atoi, atol, strtol, strtoul  Convert a character string
to the specified integer data type
#include <stdlib.h>
int atoi(
const char *nptr ); long int atol(
const char *nptr ); long int strtol(
const char *nptr,
char **endptr,
int base ); unsigned long int strtoul(
const char *nptr,
char **endptr,
int base );
Standard C Library (libc)
Points to the character string to convert. Points to a
pointer in which the function stores the position in the
string specified by the nptr parameter where a character
is found that is not a valid character for the purpose of
this conversion. Specifies the radix to use for the conversion.
The atoi(), atol(), strtol(), and strtoul() functions are
used to convert a character string pointed to by the nptr
parameter to an integer having a specified data type. The
atoi() and atol() functions convert a character string
containing decimal integer constants, but the strtol() and
strtoul() functions can convert a character string containing
a integer constant in octal, decimal, hexadecimal,
or a base specified by the base parameter.
The atoi() function converts the character string pointed
to by the nptr parameter, up to the first character inconsistent
with the format of a decimal integer, to an integer
data type. Leading whitespace characters are
ignored. A call to this function is equivalent to a call
to strtol(nptr, (char**) NULL, 10). The int value of the
input string is returned.
The atol() function converts the character string pointed
to by the nptr parameter, up to the first character inconsistent
with the format of a decimal integer, to a long
integer data type. Leading whitespace characters are
ignored. A call to this function is equivalent to a call
to strtol(nptr, (char**) NULL, 10). The long int value of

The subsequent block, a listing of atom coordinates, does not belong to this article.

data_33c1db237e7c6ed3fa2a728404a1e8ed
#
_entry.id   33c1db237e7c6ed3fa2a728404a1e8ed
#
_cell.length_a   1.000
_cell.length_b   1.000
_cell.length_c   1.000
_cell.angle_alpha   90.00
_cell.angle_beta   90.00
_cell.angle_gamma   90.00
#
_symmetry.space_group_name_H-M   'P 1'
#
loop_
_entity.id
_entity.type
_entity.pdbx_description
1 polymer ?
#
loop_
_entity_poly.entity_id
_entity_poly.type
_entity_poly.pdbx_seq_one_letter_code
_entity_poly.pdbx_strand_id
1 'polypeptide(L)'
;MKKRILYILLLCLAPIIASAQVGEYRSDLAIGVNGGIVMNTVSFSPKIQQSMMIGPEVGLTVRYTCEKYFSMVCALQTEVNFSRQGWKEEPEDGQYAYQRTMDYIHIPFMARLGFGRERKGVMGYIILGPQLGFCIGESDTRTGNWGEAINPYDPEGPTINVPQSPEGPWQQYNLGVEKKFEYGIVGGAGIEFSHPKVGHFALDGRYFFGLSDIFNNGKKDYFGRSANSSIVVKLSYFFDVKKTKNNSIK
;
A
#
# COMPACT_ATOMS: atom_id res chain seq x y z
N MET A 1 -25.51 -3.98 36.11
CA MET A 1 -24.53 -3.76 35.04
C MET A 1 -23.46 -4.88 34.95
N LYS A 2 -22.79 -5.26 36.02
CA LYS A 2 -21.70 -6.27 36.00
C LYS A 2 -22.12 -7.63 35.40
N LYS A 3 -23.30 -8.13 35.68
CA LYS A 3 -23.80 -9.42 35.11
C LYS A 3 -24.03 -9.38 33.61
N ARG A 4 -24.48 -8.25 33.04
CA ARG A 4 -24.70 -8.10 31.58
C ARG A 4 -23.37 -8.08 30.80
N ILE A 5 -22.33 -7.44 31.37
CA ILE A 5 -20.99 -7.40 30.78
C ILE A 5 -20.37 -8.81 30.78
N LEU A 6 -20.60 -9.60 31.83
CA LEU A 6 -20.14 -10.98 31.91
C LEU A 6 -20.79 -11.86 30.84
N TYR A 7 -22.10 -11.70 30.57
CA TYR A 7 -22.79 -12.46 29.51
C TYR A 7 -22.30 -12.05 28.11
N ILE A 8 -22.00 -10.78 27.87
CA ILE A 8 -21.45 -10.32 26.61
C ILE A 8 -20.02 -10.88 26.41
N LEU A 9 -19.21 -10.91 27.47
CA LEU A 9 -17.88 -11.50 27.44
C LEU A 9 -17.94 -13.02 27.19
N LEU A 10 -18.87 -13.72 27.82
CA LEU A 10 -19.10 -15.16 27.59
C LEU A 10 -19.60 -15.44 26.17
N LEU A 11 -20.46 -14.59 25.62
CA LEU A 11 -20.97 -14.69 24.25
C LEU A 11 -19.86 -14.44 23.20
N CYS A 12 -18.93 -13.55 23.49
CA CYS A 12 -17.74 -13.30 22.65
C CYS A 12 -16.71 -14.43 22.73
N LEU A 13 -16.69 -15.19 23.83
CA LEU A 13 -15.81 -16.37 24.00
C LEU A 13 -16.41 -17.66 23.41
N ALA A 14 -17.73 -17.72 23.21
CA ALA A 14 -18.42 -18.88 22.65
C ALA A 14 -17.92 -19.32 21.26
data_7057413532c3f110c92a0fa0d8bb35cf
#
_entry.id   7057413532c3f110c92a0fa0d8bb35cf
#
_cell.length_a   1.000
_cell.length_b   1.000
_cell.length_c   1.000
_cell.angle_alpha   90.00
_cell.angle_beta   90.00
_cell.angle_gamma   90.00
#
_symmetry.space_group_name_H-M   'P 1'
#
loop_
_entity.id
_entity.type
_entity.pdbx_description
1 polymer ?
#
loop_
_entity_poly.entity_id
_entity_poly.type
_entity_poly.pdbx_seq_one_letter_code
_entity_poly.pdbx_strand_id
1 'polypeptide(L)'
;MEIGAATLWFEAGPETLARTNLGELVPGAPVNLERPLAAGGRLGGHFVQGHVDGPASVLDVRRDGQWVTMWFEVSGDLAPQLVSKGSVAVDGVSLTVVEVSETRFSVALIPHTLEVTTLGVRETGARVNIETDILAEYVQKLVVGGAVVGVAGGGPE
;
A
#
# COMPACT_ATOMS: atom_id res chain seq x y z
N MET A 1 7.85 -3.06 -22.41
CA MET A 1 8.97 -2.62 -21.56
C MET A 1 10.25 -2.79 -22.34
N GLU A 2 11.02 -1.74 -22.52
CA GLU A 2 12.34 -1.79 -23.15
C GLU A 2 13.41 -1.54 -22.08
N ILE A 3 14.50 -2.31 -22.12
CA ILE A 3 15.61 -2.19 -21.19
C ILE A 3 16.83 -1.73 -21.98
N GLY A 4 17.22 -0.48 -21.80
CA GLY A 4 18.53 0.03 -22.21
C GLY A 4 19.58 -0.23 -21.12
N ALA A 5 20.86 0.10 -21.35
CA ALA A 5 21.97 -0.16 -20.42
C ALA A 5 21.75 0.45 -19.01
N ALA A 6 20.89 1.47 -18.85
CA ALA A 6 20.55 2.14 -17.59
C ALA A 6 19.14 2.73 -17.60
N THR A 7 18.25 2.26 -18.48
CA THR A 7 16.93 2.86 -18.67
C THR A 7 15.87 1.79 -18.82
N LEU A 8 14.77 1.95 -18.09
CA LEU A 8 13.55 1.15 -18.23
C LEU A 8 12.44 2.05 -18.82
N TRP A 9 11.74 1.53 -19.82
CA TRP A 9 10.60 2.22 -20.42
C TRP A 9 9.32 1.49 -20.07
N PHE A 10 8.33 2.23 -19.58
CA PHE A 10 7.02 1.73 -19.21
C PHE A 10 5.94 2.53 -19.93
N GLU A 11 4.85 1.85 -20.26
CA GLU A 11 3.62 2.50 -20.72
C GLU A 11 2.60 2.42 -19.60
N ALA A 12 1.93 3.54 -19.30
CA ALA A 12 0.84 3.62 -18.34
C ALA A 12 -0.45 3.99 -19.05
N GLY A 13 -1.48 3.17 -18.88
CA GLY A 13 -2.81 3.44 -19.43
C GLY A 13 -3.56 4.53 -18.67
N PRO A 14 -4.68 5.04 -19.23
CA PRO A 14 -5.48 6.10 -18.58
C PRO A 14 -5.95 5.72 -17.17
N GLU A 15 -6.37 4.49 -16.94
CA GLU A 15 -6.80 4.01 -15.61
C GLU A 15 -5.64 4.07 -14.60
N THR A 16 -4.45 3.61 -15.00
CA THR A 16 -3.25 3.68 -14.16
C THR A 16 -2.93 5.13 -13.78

the input string is returned.
The strtol() function converts the initial portion of the
character string pointed to by the nptr parameter to a
long integer representation. The input character string is
first broken down into three parts: White space  an initial
(possibly empty) sequence of spaces (as specified by
the isspace() function) Subject sequence  a sequence of
characters that are valid in an integer constant of the
radix determined by the base parameter Unrecognized
characters  final sequence of unrecognized character
codes, including the terminating null character
If possible, the subject is then converted to a long integer
and the result is returned.
The base parameter can take values between 0 and 36. If
the base value is 0 (zero), the subject string can be a
decimal, octal, or hexadecimal integer constant. A decimal
constant begins with a nonzero digit, and consists of a
sequence of decimal digits. An octal constant consists of
the prefix 0 (zero) optionally followed by a sequence of
digits in the range 0 through 7. A hexadecimal constant
consists of the prefix 0x or 0X followed by a sequence
consisting of decimal digits and the letters in the range
a (or A) to f (or F). If the base value is between 2 and
36, the subject string can be a sequence of digits and
letters a (or A) to z ( or Z ) that are used to represent
an integer in the specified base. Alphabetic characters
represent digits with an equivalent decimal value from 10
(for the letter A) to 35 (for the letter Z). The subject
string can only have digits with a value less than base
and alphabetic characters with equivalent values less than
base. For example, when the value of the base parameter is
20, only the following value assignments are converted:
Character 0 1 2 3 4 5 6 7 8 9 A B C D E F
G H I J
a b c d e f
g h i j
Value 0 1 2 3 4 5 6 7 8 9 10 11 12 13 14 15
16 17 18 19
The subject string can optionally be preceded by a + (plus
sign) or  (minus sign), but cannot include an integer
suffix (such as L). If the subject string is preceded by
a  (minus sign), the converted integer value has a negative
value. If the value of base is 16, the characters 0x
or 0X may optionally precede the sequence of letters or